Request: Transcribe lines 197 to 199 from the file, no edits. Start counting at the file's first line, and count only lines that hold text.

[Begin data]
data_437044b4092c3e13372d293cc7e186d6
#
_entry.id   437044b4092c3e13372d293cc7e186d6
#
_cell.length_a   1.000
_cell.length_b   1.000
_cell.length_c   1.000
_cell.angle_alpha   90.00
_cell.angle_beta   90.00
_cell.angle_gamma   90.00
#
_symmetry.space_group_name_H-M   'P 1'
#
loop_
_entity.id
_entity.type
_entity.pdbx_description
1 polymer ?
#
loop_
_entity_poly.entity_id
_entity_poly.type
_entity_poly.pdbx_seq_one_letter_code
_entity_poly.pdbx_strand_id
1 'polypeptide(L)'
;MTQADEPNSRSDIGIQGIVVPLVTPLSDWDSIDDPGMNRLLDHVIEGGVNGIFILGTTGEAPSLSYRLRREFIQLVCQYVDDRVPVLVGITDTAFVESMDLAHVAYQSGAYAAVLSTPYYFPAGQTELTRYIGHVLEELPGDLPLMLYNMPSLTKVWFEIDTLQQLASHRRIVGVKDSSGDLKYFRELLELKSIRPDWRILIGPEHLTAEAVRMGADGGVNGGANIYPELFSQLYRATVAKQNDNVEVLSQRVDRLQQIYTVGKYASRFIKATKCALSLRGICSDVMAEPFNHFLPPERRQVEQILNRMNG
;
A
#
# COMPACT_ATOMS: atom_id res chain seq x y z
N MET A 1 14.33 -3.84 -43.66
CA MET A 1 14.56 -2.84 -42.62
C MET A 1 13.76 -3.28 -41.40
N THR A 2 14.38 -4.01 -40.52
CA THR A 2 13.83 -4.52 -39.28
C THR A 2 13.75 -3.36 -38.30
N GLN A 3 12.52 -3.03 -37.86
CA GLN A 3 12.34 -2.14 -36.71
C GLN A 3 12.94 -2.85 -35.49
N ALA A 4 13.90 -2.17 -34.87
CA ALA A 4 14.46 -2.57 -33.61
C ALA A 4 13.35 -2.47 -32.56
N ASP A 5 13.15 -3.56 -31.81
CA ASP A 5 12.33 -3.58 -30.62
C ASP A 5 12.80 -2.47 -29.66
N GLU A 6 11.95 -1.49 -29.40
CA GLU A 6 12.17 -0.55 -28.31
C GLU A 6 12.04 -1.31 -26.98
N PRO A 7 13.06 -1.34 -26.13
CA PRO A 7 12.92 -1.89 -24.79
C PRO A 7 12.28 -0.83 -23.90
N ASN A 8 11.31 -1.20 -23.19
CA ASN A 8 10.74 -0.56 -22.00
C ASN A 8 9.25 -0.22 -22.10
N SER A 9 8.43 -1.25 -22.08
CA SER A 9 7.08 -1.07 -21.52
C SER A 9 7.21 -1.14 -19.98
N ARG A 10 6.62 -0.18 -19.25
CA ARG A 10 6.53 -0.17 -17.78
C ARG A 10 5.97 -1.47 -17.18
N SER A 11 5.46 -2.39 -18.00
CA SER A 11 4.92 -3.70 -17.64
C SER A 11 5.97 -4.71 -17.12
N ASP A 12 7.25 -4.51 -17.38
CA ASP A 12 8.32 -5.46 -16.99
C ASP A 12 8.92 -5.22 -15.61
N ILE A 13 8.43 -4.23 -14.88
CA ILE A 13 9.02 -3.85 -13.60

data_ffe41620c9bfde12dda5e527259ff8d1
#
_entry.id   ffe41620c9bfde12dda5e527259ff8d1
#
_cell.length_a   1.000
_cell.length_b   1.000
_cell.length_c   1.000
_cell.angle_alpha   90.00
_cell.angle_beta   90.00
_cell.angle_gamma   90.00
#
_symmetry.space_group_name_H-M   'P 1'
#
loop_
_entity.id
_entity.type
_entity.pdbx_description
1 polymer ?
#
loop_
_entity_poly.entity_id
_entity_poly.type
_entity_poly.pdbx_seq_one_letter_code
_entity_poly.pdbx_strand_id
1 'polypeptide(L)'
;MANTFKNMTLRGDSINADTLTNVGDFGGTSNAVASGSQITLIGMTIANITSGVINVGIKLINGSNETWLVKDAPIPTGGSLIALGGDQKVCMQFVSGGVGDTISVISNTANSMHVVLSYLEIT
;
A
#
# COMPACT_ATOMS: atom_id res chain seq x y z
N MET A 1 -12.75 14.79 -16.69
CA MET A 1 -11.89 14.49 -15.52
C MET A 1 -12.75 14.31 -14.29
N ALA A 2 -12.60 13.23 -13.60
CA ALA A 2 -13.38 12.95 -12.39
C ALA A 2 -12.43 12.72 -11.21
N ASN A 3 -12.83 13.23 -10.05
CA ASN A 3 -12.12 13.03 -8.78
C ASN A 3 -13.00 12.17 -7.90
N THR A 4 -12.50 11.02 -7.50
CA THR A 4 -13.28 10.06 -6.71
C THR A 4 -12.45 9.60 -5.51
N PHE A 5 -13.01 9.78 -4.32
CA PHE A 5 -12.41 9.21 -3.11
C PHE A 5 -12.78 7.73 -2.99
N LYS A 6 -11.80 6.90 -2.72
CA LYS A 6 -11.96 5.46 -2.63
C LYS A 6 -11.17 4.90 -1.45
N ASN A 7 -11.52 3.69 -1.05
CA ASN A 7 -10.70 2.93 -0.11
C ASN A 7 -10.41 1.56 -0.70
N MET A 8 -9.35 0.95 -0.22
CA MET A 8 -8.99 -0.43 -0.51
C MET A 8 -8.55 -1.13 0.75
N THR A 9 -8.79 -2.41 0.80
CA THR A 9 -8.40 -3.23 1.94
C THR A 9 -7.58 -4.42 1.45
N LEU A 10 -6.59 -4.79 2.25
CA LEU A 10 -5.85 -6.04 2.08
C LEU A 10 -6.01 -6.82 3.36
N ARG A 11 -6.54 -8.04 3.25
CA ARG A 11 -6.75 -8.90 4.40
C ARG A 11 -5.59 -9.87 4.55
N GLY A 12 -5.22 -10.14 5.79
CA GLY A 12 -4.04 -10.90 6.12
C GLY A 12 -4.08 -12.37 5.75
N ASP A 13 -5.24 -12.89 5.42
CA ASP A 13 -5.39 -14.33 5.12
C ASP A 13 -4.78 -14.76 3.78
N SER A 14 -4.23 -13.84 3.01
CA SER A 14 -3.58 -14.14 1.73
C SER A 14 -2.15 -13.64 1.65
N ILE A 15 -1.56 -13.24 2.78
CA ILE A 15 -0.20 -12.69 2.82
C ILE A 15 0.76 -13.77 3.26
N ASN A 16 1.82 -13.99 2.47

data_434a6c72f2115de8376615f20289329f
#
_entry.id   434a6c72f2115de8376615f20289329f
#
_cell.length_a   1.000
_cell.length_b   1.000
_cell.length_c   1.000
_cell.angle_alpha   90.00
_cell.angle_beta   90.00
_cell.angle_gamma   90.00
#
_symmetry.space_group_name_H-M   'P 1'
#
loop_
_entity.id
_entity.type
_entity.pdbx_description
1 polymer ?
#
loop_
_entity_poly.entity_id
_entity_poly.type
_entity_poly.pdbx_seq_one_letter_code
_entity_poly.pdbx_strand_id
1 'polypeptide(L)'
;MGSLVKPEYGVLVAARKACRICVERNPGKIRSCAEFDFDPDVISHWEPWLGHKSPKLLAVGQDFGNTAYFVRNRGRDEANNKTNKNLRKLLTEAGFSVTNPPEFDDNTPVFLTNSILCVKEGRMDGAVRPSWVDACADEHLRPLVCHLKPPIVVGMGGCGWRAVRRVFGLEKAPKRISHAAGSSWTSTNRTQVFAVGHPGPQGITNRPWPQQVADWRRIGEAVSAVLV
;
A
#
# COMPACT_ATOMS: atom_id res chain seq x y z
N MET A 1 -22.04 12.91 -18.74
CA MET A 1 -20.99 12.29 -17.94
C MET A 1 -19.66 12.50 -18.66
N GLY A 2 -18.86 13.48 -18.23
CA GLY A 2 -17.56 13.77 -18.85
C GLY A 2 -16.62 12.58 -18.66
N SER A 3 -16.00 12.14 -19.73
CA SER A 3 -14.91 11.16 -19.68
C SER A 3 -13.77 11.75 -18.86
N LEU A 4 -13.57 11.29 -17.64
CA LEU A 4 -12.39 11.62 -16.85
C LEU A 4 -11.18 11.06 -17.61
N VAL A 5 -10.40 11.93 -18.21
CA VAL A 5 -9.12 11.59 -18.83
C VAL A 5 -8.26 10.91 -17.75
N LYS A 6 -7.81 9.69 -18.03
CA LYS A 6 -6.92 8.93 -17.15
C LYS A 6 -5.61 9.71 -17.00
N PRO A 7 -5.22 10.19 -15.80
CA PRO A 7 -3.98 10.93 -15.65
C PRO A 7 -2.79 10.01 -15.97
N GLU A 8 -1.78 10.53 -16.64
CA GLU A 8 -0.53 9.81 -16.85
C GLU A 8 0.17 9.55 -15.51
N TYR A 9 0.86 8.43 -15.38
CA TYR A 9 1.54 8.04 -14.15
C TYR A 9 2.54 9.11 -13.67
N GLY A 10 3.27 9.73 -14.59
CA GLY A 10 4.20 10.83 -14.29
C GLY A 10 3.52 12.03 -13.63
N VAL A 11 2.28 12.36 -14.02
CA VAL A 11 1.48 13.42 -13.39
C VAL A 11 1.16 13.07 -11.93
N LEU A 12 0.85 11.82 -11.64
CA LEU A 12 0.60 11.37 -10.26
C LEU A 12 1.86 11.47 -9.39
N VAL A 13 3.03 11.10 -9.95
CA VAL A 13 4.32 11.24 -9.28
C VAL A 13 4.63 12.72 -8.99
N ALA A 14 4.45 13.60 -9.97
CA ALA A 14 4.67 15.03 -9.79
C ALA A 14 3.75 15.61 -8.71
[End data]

CA GLU A 8 -0.53 9.81 -16.85
C GLU A 8 0.17 9.55 -15.51
N TYR A 9 0.86 8.43 -15.38